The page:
You can access the ten suggestions here or a 19 Green Bag 2d 357.
Wednesday, December 21, 2016
Charlotte Observer: Angry students say Charlotte School of Law hid the truth about its problems. Excerpts:
"On Monday, Kocaj and CSL’s 700 other students at the for-profit school learned that the Department of Education will cut off millions of dollars in student loans and other financial assistance on Dec. 31. That’s money that most of the students need to continue their classes."
"The government’s reason: a 'substantial and persistent' failure by Charlotte School of Law to meet admission and curriculum standards while intentionally misleading current and prospective students about the extent of its problems."
"An online series of demands circulating among CSL students calls on the school to submit all grades by the end of the year so students wanting to transfer can apply to new schools. The petition also says students scheduled to graduate in May should be allowed to attend the school for free, and that the administration be restructured and/or replaced."
“We keep being told that the administration was so surprised,” Kocaj said. “Then you read what the government released. How can you possibly have been surprised?”
"Indeed, federal documents indicate that Charlotte School of Law has been the subject of intense scrutiny from the accrediting American Bar Association dating back to March 2014. In the time since, the school has repeatedly been found lacking on admissions, academic rigor and the bar exam pass rates of its graduates. None of these problems were publicly disclosed until the ABA formally put the school on probation in November."
"According to government documents, Conison and the others feared that any announcement would make it harder for Charlotte School of Law to recruit and keep students, who pay some $60,000 in tuition and expenses each year to attend."
"Kocaj, who owns her own tax-preparer company in Charlotte, and attends law classes at night, says she feels misled and exploited."
“We didn’t know the DOE had questioned anything,” she said. “Now we’re waiting to hear from a dean that the student body collectively no longer trusts.”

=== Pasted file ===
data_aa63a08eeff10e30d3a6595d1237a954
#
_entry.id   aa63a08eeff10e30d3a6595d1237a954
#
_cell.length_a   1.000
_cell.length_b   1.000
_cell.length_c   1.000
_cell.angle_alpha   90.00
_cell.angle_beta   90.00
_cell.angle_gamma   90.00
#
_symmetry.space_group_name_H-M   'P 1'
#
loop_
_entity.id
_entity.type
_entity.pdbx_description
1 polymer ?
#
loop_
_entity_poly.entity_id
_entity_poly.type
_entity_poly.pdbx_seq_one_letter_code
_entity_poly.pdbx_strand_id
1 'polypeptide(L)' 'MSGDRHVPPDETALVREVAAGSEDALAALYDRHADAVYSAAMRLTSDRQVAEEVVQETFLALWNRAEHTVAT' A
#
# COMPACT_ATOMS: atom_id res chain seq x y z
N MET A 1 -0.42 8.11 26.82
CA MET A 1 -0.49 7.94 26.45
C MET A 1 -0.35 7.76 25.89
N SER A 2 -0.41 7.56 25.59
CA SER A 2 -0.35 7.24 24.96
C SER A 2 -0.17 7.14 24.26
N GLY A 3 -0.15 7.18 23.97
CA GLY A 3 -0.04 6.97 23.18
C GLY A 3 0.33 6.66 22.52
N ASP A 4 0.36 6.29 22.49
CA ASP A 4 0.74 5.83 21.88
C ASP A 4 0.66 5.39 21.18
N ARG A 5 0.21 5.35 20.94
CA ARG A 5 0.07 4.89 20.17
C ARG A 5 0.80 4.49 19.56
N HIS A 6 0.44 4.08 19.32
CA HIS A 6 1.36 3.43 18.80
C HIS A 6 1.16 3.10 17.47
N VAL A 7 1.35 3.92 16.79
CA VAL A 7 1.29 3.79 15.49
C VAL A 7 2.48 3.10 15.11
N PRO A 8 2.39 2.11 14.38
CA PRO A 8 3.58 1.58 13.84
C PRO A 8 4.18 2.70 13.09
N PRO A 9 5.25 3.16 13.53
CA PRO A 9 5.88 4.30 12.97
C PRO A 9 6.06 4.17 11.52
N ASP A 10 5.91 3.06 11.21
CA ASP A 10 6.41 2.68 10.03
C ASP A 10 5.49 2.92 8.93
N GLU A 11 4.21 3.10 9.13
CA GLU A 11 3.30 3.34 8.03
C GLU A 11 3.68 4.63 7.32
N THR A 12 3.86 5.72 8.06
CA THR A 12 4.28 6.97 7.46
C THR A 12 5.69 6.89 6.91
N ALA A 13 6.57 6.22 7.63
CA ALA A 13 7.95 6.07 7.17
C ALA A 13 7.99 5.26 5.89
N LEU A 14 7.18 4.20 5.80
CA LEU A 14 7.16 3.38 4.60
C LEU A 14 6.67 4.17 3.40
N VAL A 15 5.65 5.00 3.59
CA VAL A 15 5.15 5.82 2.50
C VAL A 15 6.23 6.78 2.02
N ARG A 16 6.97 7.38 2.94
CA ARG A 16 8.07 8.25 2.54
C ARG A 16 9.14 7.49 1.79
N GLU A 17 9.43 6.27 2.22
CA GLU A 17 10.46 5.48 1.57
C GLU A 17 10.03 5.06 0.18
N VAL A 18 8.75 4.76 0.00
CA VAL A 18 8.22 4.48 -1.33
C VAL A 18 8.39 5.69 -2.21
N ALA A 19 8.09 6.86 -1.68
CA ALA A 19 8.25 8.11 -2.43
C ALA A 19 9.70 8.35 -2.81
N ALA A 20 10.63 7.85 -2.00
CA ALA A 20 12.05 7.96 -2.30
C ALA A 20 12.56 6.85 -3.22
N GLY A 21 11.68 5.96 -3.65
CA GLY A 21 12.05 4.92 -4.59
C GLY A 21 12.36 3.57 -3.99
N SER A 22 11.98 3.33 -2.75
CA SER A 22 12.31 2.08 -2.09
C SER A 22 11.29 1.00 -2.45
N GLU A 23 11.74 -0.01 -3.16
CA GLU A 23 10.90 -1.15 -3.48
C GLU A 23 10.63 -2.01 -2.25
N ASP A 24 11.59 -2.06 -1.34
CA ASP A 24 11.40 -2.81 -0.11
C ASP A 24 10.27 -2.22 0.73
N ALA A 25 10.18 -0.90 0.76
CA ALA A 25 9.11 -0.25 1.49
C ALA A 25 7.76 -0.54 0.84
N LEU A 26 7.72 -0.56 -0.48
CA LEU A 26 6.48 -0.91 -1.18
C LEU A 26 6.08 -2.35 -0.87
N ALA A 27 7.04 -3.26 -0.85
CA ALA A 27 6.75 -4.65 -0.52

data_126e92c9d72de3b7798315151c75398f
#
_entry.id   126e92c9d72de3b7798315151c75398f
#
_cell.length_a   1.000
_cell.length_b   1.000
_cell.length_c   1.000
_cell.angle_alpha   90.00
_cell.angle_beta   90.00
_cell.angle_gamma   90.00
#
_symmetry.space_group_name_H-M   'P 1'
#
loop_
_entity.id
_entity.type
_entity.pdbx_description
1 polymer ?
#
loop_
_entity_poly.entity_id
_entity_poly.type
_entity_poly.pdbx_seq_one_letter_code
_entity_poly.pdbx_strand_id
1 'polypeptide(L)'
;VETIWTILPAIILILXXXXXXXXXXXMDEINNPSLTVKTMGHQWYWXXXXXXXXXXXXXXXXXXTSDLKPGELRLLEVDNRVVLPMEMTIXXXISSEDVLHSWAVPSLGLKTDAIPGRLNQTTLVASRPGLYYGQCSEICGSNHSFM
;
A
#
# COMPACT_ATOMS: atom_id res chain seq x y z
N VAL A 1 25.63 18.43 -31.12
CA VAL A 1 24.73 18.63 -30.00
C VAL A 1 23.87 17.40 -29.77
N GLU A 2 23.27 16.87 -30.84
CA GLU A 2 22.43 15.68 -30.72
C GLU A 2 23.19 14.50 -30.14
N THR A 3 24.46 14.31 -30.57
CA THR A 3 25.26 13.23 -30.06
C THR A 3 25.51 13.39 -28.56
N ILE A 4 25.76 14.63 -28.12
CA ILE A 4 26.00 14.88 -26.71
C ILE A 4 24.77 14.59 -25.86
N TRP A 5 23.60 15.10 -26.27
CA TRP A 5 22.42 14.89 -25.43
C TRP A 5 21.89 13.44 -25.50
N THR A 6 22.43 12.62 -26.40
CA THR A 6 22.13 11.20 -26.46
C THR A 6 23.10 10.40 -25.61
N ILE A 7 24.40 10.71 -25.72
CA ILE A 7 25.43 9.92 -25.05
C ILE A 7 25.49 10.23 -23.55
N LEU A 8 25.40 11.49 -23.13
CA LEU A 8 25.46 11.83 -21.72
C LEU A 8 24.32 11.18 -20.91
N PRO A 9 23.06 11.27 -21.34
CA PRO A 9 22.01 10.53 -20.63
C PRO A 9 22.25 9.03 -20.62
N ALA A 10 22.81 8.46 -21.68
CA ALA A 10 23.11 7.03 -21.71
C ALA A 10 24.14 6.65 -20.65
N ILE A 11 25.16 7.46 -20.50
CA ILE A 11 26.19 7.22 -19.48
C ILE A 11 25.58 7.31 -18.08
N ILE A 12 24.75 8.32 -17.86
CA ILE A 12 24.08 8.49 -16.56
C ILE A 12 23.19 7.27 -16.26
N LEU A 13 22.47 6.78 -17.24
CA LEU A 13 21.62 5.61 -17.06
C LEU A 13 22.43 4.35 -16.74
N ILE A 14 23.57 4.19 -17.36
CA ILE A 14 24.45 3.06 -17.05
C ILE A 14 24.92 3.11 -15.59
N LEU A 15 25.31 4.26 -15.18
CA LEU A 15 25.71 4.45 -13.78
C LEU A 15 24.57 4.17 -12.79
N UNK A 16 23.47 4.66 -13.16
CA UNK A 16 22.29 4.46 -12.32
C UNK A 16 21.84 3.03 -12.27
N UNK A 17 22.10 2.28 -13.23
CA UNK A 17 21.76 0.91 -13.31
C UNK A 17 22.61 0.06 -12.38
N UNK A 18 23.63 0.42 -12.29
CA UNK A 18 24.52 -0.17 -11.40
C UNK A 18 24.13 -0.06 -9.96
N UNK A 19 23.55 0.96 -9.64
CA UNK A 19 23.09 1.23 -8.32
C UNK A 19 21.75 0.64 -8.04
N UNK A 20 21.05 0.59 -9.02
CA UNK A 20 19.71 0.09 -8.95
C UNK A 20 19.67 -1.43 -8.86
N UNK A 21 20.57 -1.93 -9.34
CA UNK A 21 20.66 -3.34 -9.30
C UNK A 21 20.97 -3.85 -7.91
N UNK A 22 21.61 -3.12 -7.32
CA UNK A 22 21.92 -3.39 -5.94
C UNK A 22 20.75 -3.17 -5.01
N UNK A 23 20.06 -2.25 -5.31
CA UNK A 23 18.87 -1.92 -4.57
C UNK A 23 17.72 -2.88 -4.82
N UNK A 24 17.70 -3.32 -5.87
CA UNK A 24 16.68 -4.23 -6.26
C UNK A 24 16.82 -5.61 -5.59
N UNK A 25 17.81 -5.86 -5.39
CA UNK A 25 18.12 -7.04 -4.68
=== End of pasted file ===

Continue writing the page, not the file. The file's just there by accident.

"Meanwhile, the school’s web page continued to say Wednesday that CSL remains 'fully accredited' by the bar association – a claim that the government says is intentionally misleading."
"Chuck Spellman said his daughter, a third-year law student at CSL, found out about the pending loss of her student loans on Facebook. He accuses the school of unethically hiding its problems – leaving the students with a devalued diploma and diminished job prospects even as they amass a debt of up to $200,000."
"Some CSL students already have contacted law firms in Charlotte and Raleigh to discuss possible legal action against the school."
"The Department of Education’s findings, Horne [an attorney for some students] said, “indicate there was information that should have been passed along to students before they wrote the tuition checks or took out the loans.”
"Federal documents indicate that the school was the subject of extensive ABA scrutiny dating back to a bar association accreditation visit to the school in March 2014. In January 2015, the bar issued its first report that CSL was failing to meet certain standards."
"The bar’s July report also required Charlotte School of Law to disclose its problems to current and prospective students. The school did not. In fact, the first public announcement of noncompliance came in November, when the ABA announced the formal two-year probation."
"[I]n a 13-page letter sent to CLS President Chidi Ogene on Monday, the Department of Education repeatedly accuses school leaders of deception and dishonesty in how the school described both its ABA standing and the performance of graduates on the bar exam, which on the most recent test was the lowest in the state."